When Lake Highlands resident Meredyth Childress boarded a bus for Austin with 50 other Richardson ISD PTA moms, students, teachers and school board members early Monday morning, she knew they’d be meeting with legislators to passionately advocate for public schools. Texas PTA Rally Day happens every two years at the state capitol, and Childress has attended before. What Childress did not know – never expected – was that her video of that meeting would be seen on the evening news and social media before the bus ever made it home.

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You can view Childress’ cell phone video above or on Youtube here.

Childress said the RISD reps reserved a room to chat with their elected officials, but Rep. Angie Chen Button and Sen. Van Taylor left without answering questions. Rep. Linda Koop calmly faced the group and shared information, said Childress, but the meeting became contentious when questions were put to Sen. Don Huffines, a supporter of vouchers.

One woman told Huffines it wasn’t right to send money to private schools that was intended for public schools.

“What makes you think that’s your money?” asked Huffines. “Sixty-two percent of all taxes are paid by businesses.”

“What are you all afraid of?” he asked attendees.

Childress said the encounter made a lasting impression on her daughter, Lucy Lavigne, an 8th grader at RISD’s Richardson West magnet school, and on the other students attending Rally Day.

“These kids know this is not how an elected official should respond to the constituents in his district,” said Childress. “When Lucy asked a question about state assessments, he cut her off and told her she should buckle up to get better grades. She gets all A’s now. Besides, these state assessments aren’t tests you study for and the kids know it.”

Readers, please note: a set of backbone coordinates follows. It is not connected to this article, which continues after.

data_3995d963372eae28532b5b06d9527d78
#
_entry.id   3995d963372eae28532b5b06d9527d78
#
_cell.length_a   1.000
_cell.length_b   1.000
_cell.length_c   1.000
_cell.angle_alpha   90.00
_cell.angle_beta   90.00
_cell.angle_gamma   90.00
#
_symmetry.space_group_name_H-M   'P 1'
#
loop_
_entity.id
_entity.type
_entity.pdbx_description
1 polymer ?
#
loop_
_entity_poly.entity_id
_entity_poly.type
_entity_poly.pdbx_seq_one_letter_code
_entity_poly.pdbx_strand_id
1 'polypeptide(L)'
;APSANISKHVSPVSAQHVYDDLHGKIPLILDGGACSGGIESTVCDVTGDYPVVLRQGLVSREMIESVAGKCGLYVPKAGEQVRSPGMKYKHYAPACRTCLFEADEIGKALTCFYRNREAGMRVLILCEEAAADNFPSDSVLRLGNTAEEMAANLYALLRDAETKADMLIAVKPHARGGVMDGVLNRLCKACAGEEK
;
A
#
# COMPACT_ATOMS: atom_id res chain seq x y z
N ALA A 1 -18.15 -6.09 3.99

Childress, who also has 3 children at Merriman Park Elementary, said the group’s experience Monday is likely to have a lasting effect.

“Lucy has had an interest in politics since she was 3. She has a dream to be president – that is her goal. These students have learned their voice really matters. They need to rise up. They are constantly being heard. Kids do have a voice, and people are backing them up.”

I asked Childress, who served this year as RISD Council of PTAs 1st VP and is slated to become next year’s president, if she’s glad she made the trip, even with the dust up.

“Absolutely. We had 50 people this year, and 2 years ago we had just 4. I hope to take even more next time. We want our legislators to know that we support public education, and we want transparency. We will not have money cut from our public schools. Our Texas PTA has an agenda involving cyberbullying, vouchers, state assessments, school rankings, powdered alcohol and other subjects. The RISD Council of PTAs is 20,000 members strong. We want the state to know we have a voice for all 38,000 kids in RISD.”

Monday evening, Huffines’ spokesman Matt Langston issued this statement:

“While the policy was right, Senator Huffines’ tone and delivery today did not live up to the level of civil discourse that he always expects of himself and others. Senator Huffines is unapologetic in his support for education choice, because it’s a policy that supports students. He will not hide from passionate or heated debate in the issue. Where other politicians might have run, Don Huffines stayed and endured the ambush-style attack, then calmly answered more questions for 15 minutes, including questions from students.”

RISD students at Texas Rally Day

Superintendent Dr. Jeannie Stone speaks on behalf of public schools

Students with RISD trustees Kim Caston, Katie Patterson and Jean Bono

A crowd assembles to hear RISD’s Dr. Stone